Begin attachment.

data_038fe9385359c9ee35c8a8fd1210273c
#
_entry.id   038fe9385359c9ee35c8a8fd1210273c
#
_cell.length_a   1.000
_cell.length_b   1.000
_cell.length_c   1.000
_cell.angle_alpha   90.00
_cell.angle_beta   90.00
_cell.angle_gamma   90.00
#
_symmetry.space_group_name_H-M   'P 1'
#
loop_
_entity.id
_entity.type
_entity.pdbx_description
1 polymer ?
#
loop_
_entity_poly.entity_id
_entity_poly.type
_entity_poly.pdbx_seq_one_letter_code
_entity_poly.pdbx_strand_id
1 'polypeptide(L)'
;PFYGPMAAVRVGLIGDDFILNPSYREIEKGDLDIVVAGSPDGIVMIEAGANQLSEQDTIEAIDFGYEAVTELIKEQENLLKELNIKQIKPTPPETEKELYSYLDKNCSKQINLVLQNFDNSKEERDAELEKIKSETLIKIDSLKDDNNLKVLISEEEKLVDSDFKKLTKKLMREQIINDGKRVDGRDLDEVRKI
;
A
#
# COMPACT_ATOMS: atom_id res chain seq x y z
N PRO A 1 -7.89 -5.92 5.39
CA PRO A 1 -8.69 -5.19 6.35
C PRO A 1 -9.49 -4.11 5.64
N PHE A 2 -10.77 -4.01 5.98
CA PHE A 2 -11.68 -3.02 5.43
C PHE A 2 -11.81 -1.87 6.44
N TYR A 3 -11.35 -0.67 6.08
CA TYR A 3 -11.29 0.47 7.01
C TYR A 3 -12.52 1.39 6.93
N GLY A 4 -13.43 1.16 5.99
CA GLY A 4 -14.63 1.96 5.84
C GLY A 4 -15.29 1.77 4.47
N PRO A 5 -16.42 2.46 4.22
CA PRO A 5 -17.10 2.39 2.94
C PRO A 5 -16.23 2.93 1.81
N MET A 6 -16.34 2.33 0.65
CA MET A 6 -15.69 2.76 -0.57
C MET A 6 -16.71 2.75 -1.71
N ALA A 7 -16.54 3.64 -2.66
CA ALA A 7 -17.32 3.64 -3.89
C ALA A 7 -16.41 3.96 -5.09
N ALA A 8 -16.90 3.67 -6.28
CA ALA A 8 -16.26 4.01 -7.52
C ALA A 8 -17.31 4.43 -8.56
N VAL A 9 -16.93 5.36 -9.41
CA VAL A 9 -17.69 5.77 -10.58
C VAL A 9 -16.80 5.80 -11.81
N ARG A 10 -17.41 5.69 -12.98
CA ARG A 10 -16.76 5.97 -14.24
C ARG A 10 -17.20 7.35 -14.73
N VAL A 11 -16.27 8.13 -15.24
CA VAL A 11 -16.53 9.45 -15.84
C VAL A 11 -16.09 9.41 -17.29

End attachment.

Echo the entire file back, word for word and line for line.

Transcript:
data_038fe9385359c9ee35c8a8fd1210273c
#
_entry.id   038fe9385359c9ee35c8a8fd1210273c
#
_cell.length_a   1.000
_cell.length_b   1.000
_cell.length_c   1.000
_cell.angle_alpha   90.00
_cell.angle_beta   90.00
_cell.angle_gamma   90.00
#
_symmetry.space_group_name_H-M   'P 1'
#
loop_
_entity.id
_entity.type
_entity.pdbx_description
1 polymer ?
#
loop_
_entity_poly.entity_id
_entity_poly.type
_entity_poly.pdbx_seq_one_letter_code
_entity_poly.pdbx_strand_id
1 'polypeptide(L)'
;PFYGPMAAVRVGLIGDDFILNPSYREIEKGDLDIVVAGSPDGIVMIEAGANQLSEQDTIEAIDFGYEAVTELIKEQENLLKELNIKQIKPTPPETEKELYSYLDKNCSKQINLVLQNFDNSKEERDAELEKIKSETLIKIDSLKDDNNLKVLISEEEKLVDSDFKKLTKKLMREQIINDGKRVDGRDLDEVRKI
;
A
#
# COMPACT_ATOMS: atom_id res chain seq x y z
N PRO A 1 -7.89 -5.92 5.39
CA PRO A 1 -8.69 -5.19 6.35
C PRO A 1 -9.49 -4.11 5.64
N PHE A 2 -10.77 -4.01 5.98
CA PHE A 2 -11.68 -3.02 5.43
C PHE A 2 -11.81 -1.87 6.44
N TYR A 3 -11.35 -0.67 6.08
CA TYR A 3 -11.29 0.47 7.01
C TYR A 3 -12.52 1.39 6.93
N GLY A 4 -13.43 1.16 5.99
CA GLY A 4 -14.63 1.96 5.84
C GLY A 4 -15.29 1.77 4.47
N PRO A 5 -16.42 2.46 4.22
CA PRO A 5 -17.10 2.39 2.94
C PRO A 5 -16.23 2.93 1.81
N MET A 6 -16.34 2.33 0.65
CA MET A 6 -15.69 2.76 -0.57
C MET A 6 -16.71 2.75 -1.71
N ALA A 7 -16.54 3.64 -2.66
CA ALA A 7 -17.32 3.64 -3.89
C ALA A 7 -16.41 3.96 -5.09
N ALA A 8 -16.90 3.67 -6.28
CA ALA A 8 -16.26 4.01 -7.52
C ALA A 8 -17.31 4.43 -8.56
N VAL A 9 -16.93 5.36 -9.41
CA VAL A 9 -17.69 5.77 -10.58
C VAL A 9 -16.80 5.80 -11.81
N ARG A 10 -17.41 5.69 -12.98
CA ARG A 10 -16.76 5.97 -14.24
C ARG A 10 -17.20 7.35 -14.73
N VAL A 11 -16.27 8.13 -15.24
CA VAL A 11 -16.53 9.45 -15.84
C VAL A 11 -16.09 9.41 -17.29